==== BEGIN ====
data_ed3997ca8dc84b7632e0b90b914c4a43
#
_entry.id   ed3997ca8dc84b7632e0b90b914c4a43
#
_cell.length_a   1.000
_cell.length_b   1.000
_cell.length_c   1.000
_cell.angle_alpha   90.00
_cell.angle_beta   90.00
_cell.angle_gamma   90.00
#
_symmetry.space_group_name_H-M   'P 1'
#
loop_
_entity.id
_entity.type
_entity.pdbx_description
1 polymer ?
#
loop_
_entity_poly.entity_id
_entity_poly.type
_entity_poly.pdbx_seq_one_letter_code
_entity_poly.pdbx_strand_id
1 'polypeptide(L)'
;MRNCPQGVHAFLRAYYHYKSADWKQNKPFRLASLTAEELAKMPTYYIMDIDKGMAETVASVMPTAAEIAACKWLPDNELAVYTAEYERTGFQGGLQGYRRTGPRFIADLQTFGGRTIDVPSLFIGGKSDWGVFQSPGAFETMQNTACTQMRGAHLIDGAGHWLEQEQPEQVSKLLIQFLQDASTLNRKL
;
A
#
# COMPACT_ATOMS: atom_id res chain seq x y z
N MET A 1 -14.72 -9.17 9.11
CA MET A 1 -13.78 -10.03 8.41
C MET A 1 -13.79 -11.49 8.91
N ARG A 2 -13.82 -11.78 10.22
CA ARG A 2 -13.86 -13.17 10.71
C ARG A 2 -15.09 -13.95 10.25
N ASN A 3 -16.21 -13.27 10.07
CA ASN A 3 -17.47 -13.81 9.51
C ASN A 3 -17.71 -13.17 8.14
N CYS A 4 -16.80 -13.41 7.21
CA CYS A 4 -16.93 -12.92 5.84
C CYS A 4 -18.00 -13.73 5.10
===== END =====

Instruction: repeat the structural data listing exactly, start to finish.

data_ed3997ca8dc84b7632e0b90b914c4a43
#
_entry.id   ed3997ca8dc84b7632e0b90b914c4a43
#
_cell.length_a   1.000
_cell.length_b   1.000
_cell.length_c   1.000
_cell.angle_alpha   90.00
_cell.angle_beta   90.00
_cell.angle_gamma   90.00
#
_symmetry.space_group_name_H-M   'P 1'
#
loop_
_entity.id
_entity.type
_entity.pdbx_description
1 polymer ?
#
loop_
_entity_poly.entity_id
_entity_poly.type
_entity_poly.pdbx_seq_one_letter_code
_entity_poly.pdbx_strand_id
1 'polypeptide(L)'
;MRNCPQGVHAFLRAYYHYKSADWKQNKPFRLASLTAEELAKMPTYYIMDIDKGMAETVASVMPTAAEIAACKWLPDNELAVYTAEYERTGFQGGLQGYRRTGPRFIADLQTFGGRTIDVPSLFIGGKSDWGVFQSPGAFETMQNTACTQMRGAHLIDGAGHWLEQEQPEQVSKLLIQFLQDASTLNRKL
;
A
#
# COMPACT_ATOMS: atom_id res chain seq x y z
N MET A 1 -14.72 -9.17 9.11
CA MET A 1 -13.78 -10.03 8.41
C MET A 1 -13.79 -11.49 8.91
N ARG A 2 -13.82 -11.78 10.22
CA ARG A 2 -13.86 -13.17 10.71
C ARG A 2 -15.09 -13.95 10.25
N ASN A 3 -16.21 -13.27 10.07
CA ASN A 3 -17.47 -13.81 9.51
C ASN A 3 -17.71 -13.17 8.14
N CYS A 4 -16.80 -13.41 7.21
CA CYS A 4 -16.93 -12.92 5.84
C CYS A 4 -18.00 -13.73 5.10